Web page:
Efficacy of perioperative cefuroxime as a prophylactic antibiotic in women requiring caesarean section : a systematic review

Alrammaal, Hanadi H. and Batchelor, Hannah K. and Morris, R. Katie and Chong, Hsu P. (2019) Efficacy of perioperative cefuroxime as a prophylactic antibiotic in women requiring caesarean section : a systematic review. European Journal of Obstetrics and Gynecology and Reproductive Biology, 242. pp. 71-78. ISSN 1872-7654 (https://doi.org/10.1016/j.ejogrb.2019.08.022)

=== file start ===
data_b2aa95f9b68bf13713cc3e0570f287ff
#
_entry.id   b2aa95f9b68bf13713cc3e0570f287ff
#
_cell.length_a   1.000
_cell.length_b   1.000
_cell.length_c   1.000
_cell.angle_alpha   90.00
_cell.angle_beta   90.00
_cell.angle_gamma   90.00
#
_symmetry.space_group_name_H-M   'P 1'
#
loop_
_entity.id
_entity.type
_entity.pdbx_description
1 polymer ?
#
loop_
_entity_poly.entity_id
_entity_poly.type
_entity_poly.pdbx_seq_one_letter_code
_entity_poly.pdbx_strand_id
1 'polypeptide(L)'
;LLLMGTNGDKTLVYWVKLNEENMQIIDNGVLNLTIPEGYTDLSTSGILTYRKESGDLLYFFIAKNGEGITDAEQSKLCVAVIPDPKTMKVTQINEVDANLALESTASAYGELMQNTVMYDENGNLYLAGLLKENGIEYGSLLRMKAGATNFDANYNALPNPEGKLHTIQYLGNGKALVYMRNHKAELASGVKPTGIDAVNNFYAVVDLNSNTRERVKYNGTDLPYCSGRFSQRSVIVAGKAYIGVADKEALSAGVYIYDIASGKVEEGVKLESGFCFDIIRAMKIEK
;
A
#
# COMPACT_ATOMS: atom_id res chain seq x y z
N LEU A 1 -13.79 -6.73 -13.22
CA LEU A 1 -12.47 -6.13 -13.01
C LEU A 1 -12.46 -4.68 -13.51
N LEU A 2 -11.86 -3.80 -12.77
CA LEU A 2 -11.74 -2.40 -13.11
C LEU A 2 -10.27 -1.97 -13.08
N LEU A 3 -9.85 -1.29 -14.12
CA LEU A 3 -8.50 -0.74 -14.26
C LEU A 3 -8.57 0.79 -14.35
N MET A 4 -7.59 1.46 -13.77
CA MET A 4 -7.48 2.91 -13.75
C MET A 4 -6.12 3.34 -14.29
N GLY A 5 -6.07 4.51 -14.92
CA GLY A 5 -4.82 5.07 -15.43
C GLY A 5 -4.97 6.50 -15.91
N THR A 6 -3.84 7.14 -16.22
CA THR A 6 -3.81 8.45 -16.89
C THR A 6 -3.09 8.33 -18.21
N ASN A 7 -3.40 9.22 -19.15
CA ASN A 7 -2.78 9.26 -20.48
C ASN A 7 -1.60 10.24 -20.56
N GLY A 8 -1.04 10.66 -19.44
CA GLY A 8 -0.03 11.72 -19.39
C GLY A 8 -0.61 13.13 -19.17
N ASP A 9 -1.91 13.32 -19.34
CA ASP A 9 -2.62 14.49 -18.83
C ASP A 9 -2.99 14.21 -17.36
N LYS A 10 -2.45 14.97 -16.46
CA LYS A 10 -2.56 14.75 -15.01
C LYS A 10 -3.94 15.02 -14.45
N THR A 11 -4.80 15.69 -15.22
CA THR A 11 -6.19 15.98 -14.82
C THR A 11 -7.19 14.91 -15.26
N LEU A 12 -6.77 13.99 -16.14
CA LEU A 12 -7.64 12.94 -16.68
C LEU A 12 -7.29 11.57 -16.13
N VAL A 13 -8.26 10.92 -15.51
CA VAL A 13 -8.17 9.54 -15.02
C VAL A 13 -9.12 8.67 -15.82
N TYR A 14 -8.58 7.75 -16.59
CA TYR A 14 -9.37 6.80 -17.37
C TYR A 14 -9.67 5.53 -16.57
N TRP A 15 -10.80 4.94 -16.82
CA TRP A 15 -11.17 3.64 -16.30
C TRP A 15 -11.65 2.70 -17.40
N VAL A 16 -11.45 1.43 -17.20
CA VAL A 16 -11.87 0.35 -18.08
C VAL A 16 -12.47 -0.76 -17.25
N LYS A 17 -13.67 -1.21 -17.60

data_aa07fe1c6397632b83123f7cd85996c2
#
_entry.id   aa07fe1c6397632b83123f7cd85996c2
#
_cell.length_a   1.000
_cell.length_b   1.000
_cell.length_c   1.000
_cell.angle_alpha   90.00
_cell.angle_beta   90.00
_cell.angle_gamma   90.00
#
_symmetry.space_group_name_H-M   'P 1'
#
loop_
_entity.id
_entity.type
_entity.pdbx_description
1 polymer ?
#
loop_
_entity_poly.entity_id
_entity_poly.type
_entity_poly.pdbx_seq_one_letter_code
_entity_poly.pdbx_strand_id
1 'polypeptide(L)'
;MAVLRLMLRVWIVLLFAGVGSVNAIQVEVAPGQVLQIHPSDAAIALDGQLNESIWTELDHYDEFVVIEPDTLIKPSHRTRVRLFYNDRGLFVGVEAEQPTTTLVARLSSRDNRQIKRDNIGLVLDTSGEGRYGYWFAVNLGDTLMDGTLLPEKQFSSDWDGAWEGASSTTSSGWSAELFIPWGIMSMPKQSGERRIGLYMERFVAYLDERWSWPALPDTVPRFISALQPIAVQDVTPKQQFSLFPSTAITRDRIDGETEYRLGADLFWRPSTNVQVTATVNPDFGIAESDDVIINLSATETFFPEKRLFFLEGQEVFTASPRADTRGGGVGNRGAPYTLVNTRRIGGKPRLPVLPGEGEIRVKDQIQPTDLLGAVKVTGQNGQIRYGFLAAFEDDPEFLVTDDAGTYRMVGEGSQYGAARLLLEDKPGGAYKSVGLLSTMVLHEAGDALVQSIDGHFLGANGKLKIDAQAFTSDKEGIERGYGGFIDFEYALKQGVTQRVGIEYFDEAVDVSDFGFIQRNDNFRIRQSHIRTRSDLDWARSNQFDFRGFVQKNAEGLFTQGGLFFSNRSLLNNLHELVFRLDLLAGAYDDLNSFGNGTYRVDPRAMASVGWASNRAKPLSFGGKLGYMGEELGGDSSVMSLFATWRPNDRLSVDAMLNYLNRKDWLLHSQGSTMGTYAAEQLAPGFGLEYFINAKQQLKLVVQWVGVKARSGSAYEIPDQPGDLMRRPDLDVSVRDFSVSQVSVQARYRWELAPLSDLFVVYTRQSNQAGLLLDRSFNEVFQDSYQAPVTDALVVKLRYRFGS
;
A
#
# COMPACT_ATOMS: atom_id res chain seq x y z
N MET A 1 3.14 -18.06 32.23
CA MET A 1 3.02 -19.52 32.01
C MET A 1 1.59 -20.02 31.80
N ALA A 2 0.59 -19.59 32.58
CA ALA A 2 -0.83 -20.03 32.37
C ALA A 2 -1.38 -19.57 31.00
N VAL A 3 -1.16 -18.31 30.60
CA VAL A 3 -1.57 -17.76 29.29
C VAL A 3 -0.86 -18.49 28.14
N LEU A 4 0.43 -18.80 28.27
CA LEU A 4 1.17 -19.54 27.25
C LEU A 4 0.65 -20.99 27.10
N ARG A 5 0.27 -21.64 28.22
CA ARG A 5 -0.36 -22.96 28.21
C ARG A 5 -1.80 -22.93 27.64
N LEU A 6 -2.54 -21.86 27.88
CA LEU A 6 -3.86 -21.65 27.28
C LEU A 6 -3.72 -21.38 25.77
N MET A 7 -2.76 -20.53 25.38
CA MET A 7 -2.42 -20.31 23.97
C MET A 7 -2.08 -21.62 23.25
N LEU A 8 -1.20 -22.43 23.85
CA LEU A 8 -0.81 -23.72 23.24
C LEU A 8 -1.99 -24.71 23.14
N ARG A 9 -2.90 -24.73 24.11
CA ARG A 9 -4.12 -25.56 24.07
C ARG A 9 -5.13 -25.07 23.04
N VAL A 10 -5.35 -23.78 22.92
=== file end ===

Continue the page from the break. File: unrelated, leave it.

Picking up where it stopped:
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Intravenous (IV) Cefuroxime (CFX) is widely used in Caesarean Section (CS) as a prophylactic antibiotic. The objective of this systematic review to compare CFX concentration in maternal blood and adipose tissue with the incidence of surgical site infection (SSI) following IV CFX in non-obese and obese women undergoing CS. A search in Medline, EMBASE, Cochrane, Web of Science, CINHAL Plus, Scopus and Google Scholar was conducted without language or date restrictions. Published articles or abstracts reporting CFX concentration or rates of SSI following CFX IV administration in adult women requiring CS were included. Studies were screened by title and abstract. Quality of studies was assessed via the ClinPK Statement checklist (Pharmacokinetics studies), or Joanna Briggs Institute Critical Appraisal Tools (SSI studies). The Cochrane Effective Practice and Organisation of Care checklist evaluated the risk of bias (SSI studies). There were no studies evaluating CFX concentrations in obese women undergoing CS. For non-obese women, CFX plasma concentrations ranged from 9.85 to 95.25 mg/L within 30–60 min of administration (1500 mg dose; 4 articles, n = 108 women). Plasma CFX concentrations were above the minimum inhibitory concentration (8 mg/L) for up to 3 h post-dose. No studies reported on CFX concentration in adipose tissue. Reported rates of SSI were 4.7% and 6.8% after administration of a single 1500 mg dose of CFX administrated after cord clamping (n = 144 women). There is limited data on pharmacokinetics of CFX for CS. There were no studies that reported CFX concentrations or SSI in obese women.